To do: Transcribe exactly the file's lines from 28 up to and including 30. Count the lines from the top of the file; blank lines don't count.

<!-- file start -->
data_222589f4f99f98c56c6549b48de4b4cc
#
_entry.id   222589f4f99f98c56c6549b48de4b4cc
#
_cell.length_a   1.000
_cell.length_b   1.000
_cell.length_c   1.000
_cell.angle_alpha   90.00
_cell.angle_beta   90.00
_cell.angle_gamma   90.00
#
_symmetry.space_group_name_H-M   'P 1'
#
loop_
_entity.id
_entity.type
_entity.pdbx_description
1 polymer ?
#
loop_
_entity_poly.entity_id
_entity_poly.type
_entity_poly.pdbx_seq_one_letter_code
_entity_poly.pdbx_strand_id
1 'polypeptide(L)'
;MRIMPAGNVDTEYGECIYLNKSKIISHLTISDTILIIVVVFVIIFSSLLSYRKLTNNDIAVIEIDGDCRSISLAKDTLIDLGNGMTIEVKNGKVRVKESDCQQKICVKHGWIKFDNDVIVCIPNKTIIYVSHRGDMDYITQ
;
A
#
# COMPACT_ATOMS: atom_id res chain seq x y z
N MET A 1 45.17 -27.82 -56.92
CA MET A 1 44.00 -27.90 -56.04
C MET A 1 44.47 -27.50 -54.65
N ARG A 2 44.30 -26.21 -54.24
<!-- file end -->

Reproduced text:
A
#
# COMPACT_ATOMS: atom_id res chain seq x y z